The World’s Most-Wanted Fugitives

The International Criminal Court has issued arrest warrants for these infamous figures

by Beth Rowen
Joseph Kony

Joseph Kony, photo by Joram Jojo

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Many of the world’s most detested figures are accused of committing war crimes against their own people, against political opponents, and against innocent civilians who happen to live in an area of dispute.

In 1998 the UN General Assembly voted to authorize a treaty that established a permanent international court to try those accused of war crimes, genocide, crimes of aggression, and crimes against humanity. The International Criminal Court formally opened on July 1, 2002, at The Hague. The ICC can only prosecute crimes committed after its 2002 founding date.

The following suspects are at the top of the ICC’s most-wanted list for crimes against humanity.

Joseph Kony, Okot Odhiambo, Dominic Ongwen, Vincent Otti
The government of Uganda has been at war for nearly 20 years with Kony’s Lord’s Resistance Army (LRA). About 10,000 children have been abducted by the LRA to form the army of “prophet” Kony, whose aim is to take over Uganda and run it according to his vision of Christianity. The boys are turned into soldiers and the girls into sex slaves. Up to 1.5 million people in northern Uganda have been displaced because of the fighting and the fear that their children will be abducted. Kony and three other top LRA leaders, Okot Odhiambo, Dominic Ongwen, and Vincent Otti, have been indicted on charges of crimes against humanity by the ICC. There have been reports that Odhiambo was killed in early 2008 in fighting between members of the LRA over a peace deal. His death has not been confirmed, however.

Abd Al Rahman, Ahmad Harun, Omar al-Bashir, Bar Idriss Abu Garda, Ali Kushayb
In Feb. 2007, the ICC named Ahmad Harun, Sudan's deputy minister for humanitarian affairs, and Ali Kushayb, also known as Ali Abd-al-Rahman, a janjaweed leader, as suspects in the murder, rape, and displacement of thousands of civilians in the country’s Darfur region. In May 2007, the ICC issued an arrest warrant for Harun, charging him with mass murder, rape, and other crimes. The Sudanese government has refused to hand him over to the Court. Sudan arrested Kushayb in October 2008. More than 200,000 people have been killed and 2.5 million have become refugees since the conflict in Darfur began in early 2004, in which the janjaweed—the pro-government Arabic militias—has been slaughtering black villagers and rebel groups with impunity. Omar al-Bashir is the current president of Sudan and, as of March 4, 2009, is the first sitting head of state to be indicted by the ICC. His warrant is for war crimes and crimes against humanity.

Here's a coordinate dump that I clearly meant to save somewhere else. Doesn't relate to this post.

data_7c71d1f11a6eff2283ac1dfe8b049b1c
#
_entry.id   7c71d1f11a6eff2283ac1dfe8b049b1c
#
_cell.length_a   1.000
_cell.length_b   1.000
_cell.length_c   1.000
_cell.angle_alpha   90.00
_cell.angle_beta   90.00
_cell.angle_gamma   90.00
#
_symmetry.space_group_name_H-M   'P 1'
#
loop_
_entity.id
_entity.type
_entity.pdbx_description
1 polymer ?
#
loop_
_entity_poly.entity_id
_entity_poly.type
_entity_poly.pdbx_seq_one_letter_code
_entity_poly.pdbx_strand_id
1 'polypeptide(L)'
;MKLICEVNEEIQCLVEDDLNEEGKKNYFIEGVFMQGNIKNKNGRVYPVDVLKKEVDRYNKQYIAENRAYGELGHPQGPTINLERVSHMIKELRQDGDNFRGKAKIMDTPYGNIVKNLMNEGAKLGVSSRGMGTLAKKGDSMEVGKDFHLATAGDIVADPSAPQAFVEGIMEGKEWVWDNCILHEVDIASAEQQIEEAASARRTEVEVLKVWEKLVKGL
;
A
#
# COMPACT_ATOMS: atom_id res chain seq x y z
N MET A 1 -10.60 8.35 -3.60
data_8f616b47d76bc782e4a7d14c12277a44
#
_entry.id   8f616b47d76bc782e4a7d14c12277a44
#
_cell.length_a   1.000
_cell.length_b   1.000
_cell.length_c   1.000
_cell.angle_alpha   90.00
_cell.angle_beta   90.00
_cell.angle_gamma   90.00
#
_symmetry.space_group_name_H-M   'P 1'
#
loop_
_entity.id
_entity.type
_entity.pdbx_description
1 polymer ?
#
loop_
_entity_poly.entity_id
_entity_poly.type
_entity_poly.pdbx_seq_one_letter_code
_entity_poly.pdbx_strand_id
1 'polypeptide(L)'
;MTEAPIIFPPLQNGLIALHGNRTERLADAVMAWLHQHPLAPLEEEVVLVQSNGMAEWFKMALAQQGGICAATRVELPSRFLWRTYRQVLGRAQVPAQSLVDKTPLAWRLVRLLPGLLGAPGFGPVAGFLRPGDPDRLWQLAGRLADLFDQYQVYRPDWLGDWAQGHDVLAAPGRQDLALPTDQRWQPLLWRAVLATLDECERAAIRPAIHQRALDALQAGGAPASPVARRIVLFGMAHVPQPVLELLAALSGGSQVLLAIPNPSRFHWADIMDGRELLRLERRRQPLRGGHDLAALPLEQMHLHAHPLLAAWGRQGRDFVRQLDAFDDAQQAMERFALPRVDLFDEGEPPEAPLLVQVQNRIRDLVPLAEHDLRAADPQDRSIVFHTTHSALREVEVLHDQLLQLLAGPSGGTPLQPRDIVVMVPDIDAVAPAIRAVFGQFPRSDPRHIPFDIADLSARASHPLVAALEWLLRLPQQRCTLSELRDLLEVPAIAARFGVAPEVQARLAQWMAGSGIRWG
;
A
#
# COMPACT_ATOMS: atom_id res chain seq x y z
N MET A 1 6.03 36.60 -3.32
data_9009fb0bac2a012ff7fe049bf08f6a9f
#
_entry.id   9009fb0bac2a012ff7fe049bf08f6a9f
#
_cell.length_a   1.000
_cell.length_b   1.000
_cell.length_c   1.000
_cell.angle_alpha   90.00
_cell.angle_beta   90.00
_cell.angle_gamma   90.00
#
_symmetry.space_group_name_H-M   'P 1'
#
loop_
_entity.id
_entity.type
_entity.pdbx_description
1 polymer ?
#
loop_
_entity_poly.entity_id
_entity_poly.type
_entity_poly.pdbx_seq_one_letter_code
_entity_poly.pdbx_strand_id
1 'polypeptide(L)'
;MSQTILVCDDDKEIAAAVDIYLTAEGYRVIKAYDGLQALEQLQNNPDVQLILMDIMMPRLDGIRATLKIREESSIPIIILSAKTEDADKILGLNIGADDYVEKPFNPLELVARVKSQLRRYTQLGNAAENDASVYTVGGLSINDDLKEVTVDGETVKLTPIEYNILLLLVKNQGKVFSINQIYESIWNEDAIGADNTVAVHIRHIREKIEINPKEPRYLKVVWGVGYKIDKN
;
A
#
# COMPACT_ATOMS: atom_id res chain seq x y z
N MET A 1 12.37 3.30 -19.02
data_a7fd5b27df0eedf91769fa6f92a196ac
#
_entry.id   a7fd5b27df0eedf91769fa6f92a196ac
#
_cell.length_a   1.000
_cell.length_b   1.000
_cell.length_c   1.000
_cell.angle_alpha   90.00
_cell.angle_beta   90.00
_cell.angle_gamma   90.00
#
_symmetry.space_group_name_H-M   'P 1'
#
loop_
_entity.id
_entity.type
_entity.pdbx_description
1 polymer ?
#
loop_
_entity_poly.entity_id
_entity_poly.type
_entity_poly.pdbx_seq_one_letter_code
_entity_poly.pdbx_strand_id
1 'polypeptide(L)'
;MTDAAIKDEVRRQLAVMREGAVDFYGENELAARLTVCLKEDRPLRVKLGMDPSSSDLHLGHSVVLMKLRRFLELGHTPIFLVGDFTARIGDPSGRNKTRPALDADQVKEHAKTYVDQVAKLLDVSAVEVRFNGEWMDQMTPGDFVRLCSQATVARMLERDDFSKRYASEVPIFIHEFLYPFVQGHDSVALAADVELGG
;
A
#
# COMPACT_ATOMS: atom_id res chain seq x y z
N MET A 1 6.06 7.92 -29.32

Bosco Ntaganda, Mathieu Ngudjolo Chui, Germain Katanga, Thomas Lubanga Dyilo
Democratic Republic of Congo
Bosco Ntaganda, Mathieu Ngudjolo Chui, Germain Katanga, Thomas Lubanga Dyilo Democratic Republic of Congo Ntaganda, the head of military operations for a militia called the National Congress for the Defense of the People (CNDP), oversaw seven camps in which children were trained as fighters to participate in Congo's complex four-year civil war. The war involved seven foreign armies and numerous rebel groups that often fought among themselves. More than 2.5 million people are estimated to have died in the war, which raged from 1999 to 2003. Known as the “Terminator,” Ntaganda also allegedly led the child soldiers in war. Mathieu Ngudjolo Chui was arrested in 2008 and charged with six counts of war crimes and three counts of crimes against humanity. His misdeeds include willful killing, inhumane treatment, using child soldiers, sexual slavery, and pillaging. Germain Katanga, former leader of the Patriotic Resistance Force in Ituri, charged with crimes against humanity and war crimes, specifically for a 2003 brutal attack on the village of Bogoro. Former rebel leader Thomas Lubanga Dyilo is standing trial for atrocities committed during the Ituri ethnic conflict.

Jean-Pierre Bemba
Central African Republic
The ICC issued an arrest warrant for Bemba in 2008 for foru counts of war crimes and two counts of crimes against humanity, including murder, rape, and torture. Bemba was the leader of the Movement for the Liberation of the Congo.

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